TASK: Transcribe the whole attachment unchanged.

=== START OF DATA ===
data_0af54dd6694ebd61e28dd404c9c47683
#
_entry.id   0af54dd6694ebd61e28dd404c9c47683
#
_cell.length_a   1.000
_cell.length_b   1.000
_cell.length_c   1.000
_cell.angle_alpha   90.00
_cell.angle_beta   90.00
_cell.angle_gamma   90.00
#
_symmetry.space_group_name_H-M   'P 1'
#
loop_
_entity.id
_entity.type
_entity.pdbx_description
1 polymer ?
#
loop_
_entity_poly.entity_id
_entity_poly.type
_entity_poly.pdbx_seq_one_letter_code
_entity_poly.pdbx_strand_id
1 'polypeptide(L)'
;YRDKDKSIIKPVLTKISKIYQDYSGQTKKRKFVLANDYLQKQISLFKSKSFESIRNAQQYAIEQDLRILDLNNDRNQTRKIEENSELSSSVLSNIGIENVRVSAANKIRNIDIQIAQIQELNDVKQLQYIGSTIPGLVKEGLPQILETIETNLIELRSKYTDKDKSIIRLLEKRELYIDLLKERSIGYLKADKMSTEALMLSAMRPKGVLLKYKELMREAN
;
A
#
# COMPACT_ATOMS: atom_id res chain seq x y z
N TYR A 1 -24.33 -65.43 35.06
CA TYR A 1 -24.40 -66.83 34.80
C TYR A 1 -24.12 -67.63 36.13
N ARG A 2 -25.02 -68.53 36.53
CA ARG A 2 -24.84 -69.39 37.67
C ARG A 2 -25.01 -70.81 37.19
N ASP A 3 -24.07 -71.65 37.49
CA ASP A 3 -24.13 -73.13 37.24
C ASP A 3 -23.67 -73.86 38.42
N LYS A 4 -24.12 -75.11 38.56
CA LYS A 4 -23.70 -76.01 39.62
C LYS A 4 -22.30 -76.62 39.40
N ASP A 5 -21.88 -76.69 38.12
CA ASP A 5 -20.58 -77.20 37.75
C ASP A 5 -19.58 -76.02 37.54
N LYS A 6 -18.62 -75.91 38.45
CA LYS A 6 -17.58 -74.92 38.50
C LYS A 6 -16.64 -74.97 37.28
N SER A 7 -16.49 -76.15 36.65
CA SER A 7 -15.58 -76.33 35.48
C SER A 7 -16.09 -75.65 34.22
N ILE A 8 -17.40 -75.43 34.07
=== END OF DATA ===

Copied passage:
data_0af54dd6694ebd61e28dd404c9c47683
#
_entry.id   0af54dd6694ebd61e28dd404c9c47683
#
_cell.length_a   1.000
_cell.length_b   1.000
_cell.length_c   1.000
_cell.angle_alpha   90.00
_cell.angle_beta   90.00
_cell.angle_gamma   90.00
#
_symmetry.space_group_name_H-M   'P 1'
#
loop_
_entity.id
_entity.type
_entity.pdbx_description
1 polymer ?
#
loop_
_entity_poly.entity_id
_entity_poly.type
_entity_poly.pdbx_seq_one_letter_code
_entity_poly.pdbx_strand_id
1 'polypeptide(L)'
;YRDKDKSIIKPVLTKISKIYQDYSGQTKKRKFVLANDYLQKQISLFKSKSFESIRNAQQYAIEQDLRILDLNNDRNQTRKIEENSELSSSVLSNIGIENVRVSAANKIRNIDIQIAQIQELNDVKQLQYIGSTIPGLVKEGLPQILETIETNLIELRSKYTDKDKSIIRLLEKRELYIDLLKERSIGYLKADKMSTEALMLSAMRPKGVLLKYKELMREAN
;
A
#
# COMPACT_ATOMS: atom_id res chain seq x y z
N TYR A 1 -24.33 -65.43 35.06
CA TYR A 1 -24.40 -66.83 34.80
C TYR A 1 -24.12 -67.63 36.13
N ARG A 2 -25.02 -68.53 36.53
CA ARG A 2 -24.84 -69.39 37.67
C ARG A 2 -25.01 -70.81 37.19
N ASP A 3 -24.07 -71.65 37.49
CA ASP A 3 -24.13 -73.13 37.24
C ASP A 3 -23.67 -73.86 38.42
N LYS A 4 -24.12 -75.11 38.56
CA LYS A 4 -23.70 -76.01 39.62
C LYS A 4 -22.30 -76.62 39.40
N ASP A 5 -21.88 -76.69 38.12
CA ASP A 5 -20.58 -77.20 37.75
C ASP A 5 -19.58 -76.02 37.54
N LYS A 6 -18.62 -75.91 38.45
CA LYS A 6 -17.58 -74.92 38.50
C LYS A 6 -16.64 -74.97 37.28
N SER A 7 -16.49 -76.15 36.65
CA SER A 7 -15.58 -76.33 35.48
C SER A 7 -16.09 -75.65 34.22
N ILE A 8 -17.40 -75.43 34.07